A new study sheds light on ways to fight childhood obesity — before infants are even out of the cradle. Formula-fed babies who begin solid foods too early — before they’re 4 months old — are six times as likely to become obese by age 3, compared with babies who start on solids later, according to a study of 847 in today’s Pediatrics. About 9% of children in the study were obese by age 3.
Although the American Academy of Pediatrics recommends that parents delay introducing solid foods until ages 4 to 6 months, 26% start on solids by 4 months old, according to background information in the study. Breast-fed babies face no additional risk of obesity, regardless of when they start solids, the study says. The academy recommends that mothers breast-feed exclusively for the first six months, combining nursing with other foods for at least a year.
Doctors have long known that breast-fed infants are less likely to become overweight. Surveys show that only 75% of American babies get any breast milk, however, and half are nursed for less than four months, the study says.
A 2005 study in the Journal of the American Medical Associationestimated that switching formula-fed babies to breast milk could reduce the child obesity rate by 15% to 20%. Doctors can’t fully explain why breast-feeding is so protective, say authors Susanna Huh and Sheryl Rifas-Shiman, of Children’s Hospital Boston. But it’s possible that breast-feeding mothers may stop nursing when a baby seems full, rather than encouraging an infant to finish a bottle, they say.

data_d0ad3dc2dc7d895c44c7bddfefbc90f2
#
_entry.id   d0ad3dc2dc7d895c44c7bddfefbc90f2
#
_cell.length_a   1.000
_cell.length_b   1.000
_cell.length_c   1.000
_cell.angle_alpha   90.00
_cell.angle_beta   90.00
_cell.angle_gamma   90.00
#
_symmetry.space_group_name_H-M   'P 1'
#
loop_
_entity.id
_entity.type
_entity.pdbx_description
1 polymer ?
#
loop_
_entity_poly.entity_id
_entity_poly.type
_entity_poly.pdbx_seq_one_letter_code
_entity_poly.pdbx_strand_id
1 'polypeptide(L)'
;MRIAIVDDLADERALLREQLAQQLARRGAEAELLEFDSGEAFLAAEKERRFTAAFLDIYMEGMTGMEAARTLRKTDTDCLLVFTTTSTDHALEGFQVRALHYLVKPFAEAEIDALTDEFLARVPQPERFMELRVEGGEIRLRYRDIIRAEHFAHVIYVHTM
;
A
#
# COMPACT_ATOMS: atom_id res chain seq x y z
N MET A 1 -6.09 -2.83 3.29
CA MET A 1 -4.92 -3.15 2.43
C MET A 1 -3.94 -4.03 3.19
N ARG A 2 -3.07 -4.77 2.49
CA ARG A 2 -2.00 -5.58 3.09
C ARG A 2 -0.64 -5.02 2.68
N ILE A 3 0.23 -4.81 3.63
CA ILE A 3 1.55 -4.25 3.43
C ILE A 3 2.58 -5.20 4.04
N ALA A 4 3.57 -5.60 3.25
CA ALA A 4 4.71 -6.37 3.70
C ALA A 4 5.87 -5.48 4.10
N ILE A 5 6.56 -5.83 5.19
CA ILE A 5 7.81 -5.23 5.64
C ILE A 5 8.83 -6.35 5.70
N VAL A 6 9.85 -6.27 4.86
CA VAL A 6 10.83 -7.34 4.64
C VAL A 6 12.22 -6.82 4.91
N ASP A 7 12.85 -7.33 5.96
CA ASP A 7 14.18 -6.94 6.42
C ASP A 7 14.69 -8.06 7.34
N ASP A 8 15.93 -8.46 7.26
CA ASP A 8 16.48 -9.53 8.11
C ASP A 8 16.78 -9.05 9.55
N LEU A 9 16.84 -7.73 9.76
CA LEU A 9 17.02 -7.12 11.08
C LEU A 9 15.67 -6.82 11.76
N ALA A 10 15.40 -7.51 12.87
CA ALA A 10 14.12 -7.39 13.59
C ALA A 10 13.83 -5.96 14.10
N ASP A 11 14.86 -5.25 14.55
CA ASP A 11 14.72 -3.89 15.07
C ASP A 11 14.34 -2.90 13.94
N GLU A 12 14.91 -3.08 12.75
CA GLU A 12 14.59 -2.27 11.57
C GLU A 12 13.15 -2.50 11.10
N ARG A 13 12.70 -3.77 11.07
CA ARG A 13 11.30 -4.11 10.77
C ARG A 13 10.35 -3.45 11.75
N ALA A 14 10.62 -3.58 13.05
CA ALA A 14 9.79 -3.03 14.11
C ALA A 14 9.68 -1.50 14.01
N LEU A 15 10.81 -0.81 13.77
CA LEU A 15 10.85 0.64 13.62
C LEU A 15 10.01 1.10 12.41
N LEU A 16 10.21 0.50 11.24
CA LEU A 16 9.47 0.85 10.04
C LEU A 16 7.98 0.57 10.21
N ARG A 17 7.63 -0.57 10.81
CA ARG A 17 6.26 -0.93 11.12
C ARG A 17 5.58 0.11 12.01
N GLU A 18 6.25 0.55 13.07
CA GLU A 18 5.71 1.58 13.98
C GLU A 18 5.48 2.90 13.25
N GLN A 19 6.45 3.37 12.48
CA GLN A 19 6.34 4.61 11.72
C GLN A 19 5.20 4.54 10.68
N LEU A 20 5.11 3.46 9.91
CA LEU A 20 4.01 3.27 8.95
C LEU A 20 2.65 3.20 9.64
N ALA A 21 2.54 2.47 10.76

Experts note that the study has limitations.
It’s possible that the children’s obesity is more closely related to their parents’ educational levels than their feeding practices, given that people with less education may not be informed about the healthiest time to start solid foods, says Atlanta pediatrician Jennifer Shu. Obesity is more common among people with less education.
One positive message from the study is that parents and pediatricians may be able to help reduce obesity simply by delaying solids until at least age 4 months, Huh and Rifas-Shiman say.